As I reported at the time, this frustrated senior figures in the party, who felt they could have had a better run in the election if it weren’t for this distraction.

After the election result, which resulted in a distinct lack of anti-Brexit bounce for the Lib Dems, Farron stood down from his post, stating:

“To be a political leader – especially of a progressive, liberal party in 2017 – and to live as a committed Christian, to hold faithfully to the Bible’s teaching, has felt impossible for me.”

Farron’s decision to resign in such a manner split his supporters, with some citing it as an example of the decay of liberalism, while others claimed he was wrong to suggest it was his faith that was incompatible with leadership.

More than five months on, though, the MP for Westmorland and Lonsdale blames modern-day liberalism for both his experience as “an uncomfortable case study” and in general for what he sees as “intolerance” of dissenting ideas and values. His theory is that liberalism is “eating itself” by not allowing others with a different view to voice their opinions.

“If we can’t accept competing world views, then we aren’t liberals,” he says, emphasising that “liberalism is underpinned by Christianity”.

He finds it frustrating that as a society we “lazily” associate atheism with neutrality, and even puts Christianity above other faiths when it comes to a liberal outlook. “There is something about Christianity which is specifically valuing everybody as being of equal dignity,” he says. “You can say it’s an accident, but you look around the world and those societies with a Christian heritage, imperfect as they’ve been, the longest and the most stable democracies are the liberal democracies – there’s a very strong correlation.”

Of course, no discussion of liberalism today comes without the phrase “liberal elite”. Farron insists that while he’s liberal, he’s not in the elite. But how can he say that, as someone who has been an MP for over a decade, and a party leader at that?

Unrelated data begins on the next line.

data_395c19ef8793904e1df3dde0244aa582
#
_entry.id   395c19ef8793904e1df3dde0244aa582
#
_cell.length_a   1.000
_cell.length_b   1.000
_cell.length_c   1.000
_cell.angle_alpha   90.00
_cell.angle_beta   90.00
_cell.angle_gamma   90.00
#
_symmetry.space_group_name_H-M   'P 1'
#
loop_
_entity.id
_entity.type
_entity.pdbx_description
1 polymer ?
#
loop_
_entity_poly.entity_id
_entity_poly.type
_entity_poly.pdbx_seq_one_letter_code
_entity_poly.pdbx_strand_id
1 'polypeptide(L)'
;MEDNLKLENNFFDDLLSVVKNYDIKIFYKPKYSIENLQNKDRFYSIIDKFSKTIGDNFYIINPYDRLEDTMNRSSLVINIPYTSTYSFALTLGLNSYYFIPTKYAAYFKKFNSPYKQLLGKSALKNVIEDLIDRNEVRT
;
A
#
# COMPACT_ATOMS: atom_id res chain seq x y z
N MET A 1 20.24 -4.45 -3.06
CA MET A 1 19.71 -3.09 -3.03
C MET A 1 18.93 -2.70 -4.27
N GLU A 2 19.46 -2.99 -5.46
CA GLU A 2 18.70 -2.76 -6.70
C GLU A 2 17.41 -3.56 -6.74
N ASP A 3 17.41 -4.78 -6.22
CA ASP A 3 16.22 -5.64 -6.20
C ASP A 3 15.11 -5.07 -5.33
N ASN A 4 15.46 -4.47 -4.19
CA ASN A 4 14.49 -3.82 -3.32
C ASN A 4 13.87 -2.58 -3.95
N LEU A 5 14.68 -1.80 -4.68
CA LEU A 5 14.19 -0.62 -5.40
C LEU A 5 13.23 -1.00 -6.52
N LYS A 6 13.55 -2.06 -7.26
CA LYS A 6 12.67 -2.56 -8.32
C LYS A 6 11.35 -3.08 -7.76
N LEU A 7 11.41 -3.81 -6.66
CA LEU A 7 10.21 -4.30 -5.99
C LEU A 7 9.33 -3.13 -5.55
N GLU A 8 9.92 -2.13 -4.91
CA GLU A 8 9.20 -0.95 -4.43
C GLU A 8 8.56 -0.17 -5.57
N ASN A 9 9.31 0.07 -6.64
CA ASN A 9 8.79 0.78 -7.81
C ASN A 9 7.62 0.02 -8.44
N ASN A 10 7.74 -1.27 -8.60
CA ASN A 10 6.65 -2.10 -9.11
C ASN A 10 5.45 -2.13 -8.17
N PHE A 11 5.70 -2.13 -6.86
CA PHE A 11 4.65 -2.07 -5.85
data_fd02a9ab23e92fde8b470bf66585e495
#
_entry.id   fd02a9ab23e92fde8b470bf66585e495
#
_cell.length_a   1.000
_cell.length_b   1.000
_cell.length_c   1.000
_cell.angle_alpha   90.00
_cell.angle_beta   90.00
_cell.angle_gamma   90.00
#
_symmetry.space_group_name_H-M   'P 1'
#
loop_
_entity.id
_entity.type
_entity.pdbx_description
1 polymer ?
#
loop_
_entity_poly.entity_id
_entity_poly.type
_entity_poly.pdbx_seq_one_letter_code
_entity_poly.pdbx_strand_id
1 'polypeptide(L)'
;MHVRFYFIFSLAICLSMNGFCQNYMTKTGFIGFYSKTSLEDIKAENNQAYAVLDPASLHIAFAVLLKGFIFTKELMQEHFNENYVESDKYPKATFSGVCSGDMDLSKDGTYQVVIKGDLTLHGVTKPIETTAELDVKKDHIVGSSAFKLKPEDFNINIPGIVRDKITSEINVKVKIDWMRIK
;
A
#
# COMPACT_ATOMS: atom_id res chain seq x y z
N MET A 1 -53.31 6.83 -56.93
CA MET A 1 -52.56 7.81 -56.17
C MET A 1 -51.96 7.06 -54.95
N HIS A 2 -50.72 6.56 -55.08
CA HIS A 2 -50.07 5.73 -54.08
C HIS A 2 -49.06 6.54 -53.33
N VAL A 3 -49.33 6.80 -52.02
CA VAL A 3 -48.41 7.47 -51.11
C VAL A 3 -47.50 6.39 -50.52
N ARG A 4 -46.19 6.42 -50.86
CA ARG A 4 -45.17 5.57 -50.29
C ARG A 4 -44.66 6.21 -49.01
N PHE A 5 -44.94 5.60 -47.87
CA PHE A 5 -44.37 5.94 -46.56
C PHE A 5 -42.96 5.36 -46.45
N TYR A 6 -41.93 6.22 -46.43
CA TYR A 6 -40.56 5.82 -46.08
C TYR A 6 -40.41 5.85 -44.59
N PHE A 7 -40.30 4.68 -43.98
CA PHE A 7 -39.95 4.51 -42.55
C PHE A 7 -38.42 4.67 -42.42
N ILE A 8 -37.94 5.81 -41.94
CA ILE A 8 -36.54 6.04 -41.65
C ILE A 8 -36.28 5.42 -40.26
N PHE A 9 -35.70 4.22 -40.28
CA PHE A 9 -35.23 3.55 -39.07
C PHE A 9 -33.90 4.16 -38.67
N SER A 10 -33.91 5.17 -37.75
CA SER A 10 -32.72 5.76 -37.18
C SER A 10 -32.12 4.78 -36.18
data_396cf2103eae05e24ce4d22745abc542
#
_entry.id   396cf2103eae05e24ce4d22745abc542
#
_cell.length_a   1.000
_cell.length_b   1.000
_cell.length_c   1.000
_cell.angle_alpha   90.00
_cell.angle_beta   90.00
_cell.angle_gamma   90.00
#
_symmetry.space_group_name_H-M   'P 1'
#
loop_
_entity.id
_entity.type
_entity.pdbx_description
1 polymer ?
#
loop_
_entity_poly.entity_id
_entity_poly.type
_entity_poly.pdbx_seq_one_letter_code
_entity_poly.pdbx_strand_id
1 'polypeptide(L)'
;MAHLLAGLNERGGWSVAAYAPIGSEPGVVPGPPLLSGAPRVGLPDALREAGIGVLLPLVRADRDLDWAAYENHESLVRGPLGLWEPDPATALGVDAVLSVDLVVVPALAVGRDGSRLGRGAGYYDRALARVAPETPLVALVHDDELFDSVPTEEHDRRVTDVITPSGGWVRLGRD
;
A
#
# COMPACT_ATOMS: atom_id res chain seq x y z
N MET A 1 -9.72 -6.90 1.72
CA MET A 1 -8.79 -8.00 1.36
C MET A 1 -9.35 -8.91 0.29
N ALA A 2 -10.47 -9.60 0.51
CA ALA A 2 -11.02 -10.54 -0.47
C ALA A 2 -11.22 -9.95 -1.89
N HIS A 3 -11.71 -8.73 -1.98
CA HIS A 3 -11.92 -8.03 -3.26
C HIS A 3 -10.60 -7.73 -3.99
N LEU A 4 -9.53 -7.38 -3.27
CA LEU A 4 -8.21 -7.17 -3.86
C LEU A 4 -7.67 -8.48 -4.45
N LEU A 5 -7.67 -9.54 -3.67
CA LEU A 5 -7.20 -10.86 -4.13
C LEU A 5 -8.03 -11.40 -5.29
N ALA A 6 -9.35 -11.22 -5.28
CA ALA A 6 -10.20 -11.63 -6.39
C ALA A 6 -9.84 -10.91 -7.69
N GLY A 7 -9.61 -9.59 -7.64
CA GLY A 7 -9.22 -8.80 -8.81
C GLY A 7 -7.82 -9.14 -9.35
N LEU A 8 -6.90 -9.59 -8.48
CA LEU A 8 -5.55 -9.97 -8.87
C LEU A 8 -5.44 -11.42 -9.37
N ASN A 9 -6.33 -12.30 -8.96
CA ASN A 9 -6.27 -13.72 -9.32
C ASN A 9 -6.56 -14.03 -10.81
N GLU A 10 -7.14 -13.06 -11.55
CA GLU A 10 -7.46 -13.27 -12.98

“First of all, I don’t move in any elite circles, I just happen to go to Parliament,” he says. “I am a working-class lad from Lancashire who now lives in Cumbria, I don’t feel part of the elite.

“But if you wanted to observe that I’m a whining Remoaner who is a member of Parliament, that would certainly put you in a Venn diagram where there would be members of the elite, I get it!”

It wasn’t just the election that made Farron lament the state of liberalism. As a student, shortly after he became a Christian at 18 (he wasn’t from a particularly religious family), he noticed the “intolerance of people who are on the liberal left” when doing student politics.

He finds people like Germaine Greer, Peter Tatchell and Richard Dawkins being “no-platformed” at universities today “really worrying”, and accuses social media of “corrall[ing] a groupthink, a pack mentality, and it fuels deliberate misunderstanding”.

Farron jokes that now he’s no longer leader he can have fun taking on “the trolls”. Yet it’s clear that his experience trying to marry his faith with electoral politics has cut him quite deeply. “To be called hateful was hurtful,” he tells me. “People have got into the habit of leaping to condemn, never seeking to understand. My grandmother used to say, ‘Tim, you’ve got two ears and one gob – use them in those proportions.’”